MEDICAL negligence claims against some doctors are being frustrated and prolonged due to the poor quality of some expert reports, according to medicolegal experts who have renewed calls for changes to the expert witness system.

There was an element of “hired gun” experts in some cases, where legal teams selected a doctor known to hold the views that supported their case, said Cheryl McDonald, who is claims department manager for medical indemnity organisation Medical Insurance Group Australia.

“Sometimes when you see a report and it’s by Dr X you know it’s going to be critical before you’ve even turned the page”, Ms McDonald said.

She said inaccurate or “mischievous” expert witness reporting could drag out claims that had little merit and might never go to court. This increased costs for the insurer which were then passed onto doctors through indemnity premiums.

“Even if the [expert’s] claims are mischievous, they are still lending support to the plaintiff’s claim, which then causes us to continue defending the claim. It’s a problem”, she said.

AMA president Dr Andrew Pesce agreed that “hired gun” reporting often meant that claims progressed further than warranted, increasing the stress on doctors dragged through the system.

“Most doctors work very hard and take great professional pride in doing the best for their patients. For a doctor to be basically accused of negligence … it’s hugely traumatic”, he said.

Beth Wilson, Victoria’s Health Services Commissioner and a qualified lawyer, said the hired gun phenomenon remained a “major problem” with the legal system. She suggested expert witnesses be paid for by the state rather than by legal teams.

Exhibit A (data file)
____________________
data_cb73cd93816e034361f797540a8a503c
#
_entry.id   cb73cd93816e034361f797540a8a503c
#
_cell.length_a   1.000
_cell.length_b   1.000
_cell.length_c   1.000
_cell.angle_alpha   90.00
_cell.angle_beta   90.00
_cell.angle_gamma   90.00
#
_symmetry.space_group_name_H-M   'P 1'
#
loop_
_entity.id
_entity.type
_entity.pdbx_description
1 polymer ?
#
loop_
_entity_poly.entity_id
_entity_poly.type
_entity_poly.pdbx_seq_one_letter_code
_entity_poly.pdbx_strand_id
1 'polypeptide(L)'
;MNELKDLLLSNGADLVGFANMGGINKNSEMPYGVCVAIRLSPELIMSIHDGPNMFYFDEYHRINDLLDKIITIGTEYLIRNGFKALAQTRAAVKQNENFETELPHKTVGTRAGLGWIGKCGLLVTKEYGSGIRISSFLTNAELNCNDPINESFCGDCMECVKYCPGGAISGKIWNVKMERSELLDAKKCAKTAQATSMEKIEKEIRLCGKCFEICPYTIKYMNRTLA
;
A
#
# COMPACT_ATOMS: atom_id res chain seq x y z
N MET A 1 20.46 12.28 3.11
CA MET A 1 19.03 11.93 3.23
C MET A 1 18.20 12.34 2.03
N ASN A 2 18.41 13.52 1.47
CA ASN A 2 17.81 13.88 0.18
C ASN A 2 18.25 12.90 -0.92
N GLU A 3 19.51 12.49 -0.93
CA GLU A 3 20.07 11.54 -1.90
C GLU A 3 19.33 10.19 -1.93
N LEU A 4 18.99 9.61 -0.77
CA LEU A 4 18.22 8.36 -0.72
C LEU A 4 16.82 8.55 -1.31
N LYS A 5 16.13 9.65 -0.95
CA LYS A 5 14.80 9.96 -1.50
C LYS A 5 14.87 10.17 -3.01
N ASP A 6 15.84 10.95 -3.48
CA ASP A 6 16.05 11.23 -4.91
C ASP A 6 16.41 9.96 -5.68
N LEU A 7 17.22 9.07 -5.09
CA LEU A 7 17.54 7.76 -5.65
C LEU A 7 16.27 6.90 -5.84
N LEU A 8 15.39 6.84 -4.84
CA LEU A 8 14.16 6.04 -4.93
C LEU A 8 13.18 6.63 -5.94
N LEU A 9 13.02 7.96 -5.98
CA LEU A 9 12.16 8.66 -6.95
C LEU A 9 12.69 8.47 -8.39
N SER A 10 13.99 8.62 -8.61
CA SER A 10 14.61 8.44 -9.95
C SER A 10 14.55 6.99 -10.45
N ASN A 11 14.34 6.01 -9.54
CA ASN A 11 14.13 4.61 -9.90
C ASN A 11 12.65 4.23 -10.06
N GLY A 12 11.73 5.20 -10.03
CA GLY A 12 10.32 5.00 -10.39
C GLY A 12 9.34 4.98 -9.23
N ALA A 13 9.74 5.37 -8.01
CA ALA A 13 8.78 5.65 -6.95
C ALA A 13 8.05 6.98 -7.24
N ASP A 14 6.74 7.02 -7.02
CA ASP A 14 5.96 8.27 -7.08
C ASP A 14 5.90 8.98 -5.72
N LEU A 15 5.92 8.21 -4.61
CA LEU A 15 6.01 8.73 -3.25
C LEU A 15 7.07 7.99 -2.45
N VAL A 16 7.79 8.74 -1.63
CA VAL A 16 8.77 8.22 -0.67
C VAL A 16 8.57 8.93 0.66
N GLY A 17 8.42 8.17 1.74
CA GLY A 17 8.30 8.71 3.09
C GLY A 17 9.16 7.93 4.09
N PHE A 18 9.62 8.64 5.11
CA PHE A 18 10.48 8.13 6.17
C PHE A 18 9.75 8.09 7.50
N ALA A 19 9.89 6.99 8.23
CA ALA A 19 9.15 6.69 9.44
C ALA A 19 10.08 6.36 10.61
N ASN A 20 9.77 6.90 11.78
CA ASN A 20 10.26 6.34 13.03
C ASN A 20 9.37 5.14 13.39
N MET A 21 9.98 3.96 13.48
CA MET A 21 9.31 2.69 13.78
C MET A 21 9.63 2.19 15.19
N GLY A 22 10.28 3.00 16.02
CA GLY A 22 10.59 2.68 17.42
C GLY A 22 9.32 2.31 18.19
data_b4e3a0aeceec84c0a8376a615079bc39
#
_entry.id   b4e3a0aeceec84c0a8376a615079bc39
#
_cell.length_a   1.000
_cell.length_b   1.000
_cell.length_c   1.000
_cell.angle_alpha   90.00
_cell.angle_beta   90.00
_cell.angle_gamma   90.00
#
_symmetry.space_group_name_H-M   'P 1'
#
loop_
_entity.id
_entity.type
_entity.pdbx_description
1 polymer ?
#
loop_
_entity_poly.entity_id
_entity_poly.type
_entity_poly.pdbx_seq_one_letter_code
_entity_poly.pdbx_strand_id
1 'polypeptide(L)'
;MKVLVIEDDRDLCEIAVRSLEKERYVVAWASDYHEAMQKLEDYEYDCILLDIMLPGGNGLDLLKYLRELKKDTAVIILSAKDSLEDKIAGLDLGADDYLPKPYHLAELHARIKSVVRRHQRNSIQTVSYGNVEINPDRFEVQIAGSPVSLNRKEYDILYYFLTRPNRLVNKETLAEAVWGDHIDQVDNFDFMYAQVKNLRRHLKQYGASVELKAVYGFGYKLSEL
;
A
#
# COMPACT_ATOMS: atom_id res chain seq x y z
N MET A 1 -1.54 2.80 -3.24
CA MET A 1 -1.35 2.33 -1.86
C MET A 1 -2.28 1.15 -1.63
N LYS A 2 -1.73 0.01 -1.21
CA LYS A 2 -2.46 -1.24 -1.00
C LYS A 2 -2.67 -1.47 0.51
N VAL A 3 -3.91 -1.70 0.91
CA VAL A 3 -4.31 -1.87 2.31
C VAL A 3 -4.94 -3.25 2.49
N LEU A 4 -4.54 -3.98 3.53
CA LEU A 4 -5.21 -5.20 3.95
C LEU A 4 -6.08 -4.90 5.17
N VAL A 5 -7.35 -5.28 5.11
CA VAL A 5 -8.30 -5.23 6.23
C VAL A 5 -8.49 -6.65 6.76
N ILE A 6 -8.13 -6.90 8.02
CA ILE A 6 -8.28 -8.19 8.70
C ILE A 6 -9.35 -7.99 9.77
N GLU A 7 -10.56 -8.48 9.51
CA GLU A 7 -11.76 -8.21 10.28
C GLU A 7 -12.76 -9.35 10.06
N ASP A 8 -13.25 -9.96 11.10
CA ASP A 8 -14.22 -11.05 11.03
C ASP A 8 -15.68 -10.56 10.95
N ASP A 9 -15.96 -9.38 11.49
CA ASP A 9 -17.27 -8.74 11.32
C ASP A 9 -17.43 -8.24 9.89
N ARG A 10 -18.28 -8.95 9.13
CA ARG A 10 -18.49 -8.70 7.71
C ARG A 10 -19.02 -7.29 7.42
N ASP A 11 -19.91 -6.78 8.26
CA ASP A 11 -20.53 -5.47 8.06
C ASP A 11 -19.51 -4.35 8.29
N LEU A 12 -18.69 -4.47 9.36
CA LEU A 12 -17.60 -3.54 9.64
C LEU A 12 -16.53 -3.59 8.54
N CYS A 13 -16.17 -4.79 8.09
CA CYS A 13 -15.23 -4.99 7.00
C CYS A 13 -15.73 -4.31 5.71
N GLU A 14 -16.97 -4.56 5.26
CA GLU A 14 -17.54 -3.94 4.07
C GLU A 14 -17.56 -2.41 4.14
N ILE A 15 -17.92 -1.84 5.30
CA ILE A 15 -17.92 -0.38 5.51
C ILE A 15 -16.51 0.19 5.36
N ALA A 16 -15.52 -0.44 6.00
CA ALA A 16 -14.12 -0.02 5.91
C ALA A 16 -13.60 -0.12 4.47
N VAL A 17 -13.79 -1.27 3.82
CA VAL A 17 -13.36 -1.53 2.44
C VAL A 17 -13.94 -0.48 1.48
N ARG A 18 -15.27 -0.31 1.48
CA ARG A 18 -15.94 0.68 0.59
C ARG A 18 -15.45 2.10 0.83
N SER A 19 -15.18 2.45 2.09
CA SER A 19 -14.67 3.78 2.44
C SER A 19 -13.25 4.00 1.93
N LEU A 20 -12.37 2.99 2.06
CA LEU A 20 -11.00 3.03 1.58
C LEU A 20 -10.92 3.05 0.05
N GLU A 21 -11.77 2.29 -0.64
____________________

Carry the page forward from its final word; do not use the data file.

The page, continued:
“I’d prefer a system where the expert witness was amicus curiae or ‘friend of the court’. Judges should be able to rely on the expert, knowing that their information is not biased towards one side or the other”, she said.

Dr Pesce said the AMA agreed that it would be beneficial if courts could appoint their own expert witness, perhaps in addition to the experts provided by either side. “Having a really independent expert might make the other experts think twice about what they have to say”, Dr Pesce said.

The calls for changes come after the United Kingdom Supreme Court ruled to remove immunity from prosecution for expert witnesses, which means an expert witness in the UK can now be sued for professional negligence if they provide a negligent opinion. (1)

Leading Australian medicolegal lawyer Bill Madden explains the UK ruling in this issue of MJA InSight.

Professor Roy Beran, president of the Australasian College of Legal Medicine, said there was a need to improve the quality of expert reporting but he believed removing immunity in Australia would not help, as reported last week in MJA InSight. (2)

The college plans to develop a register of expert medical witnesses who have undergone training and reached a certain standard, which Professor Beran hopes will improve the quality of reporting.

He said some experts currently seemed more motivated by the financial consideration attached to expert reporting rather than the more important commitment to unbiased assistance to the court.  Others may be out-of-touch with contemporary medicine.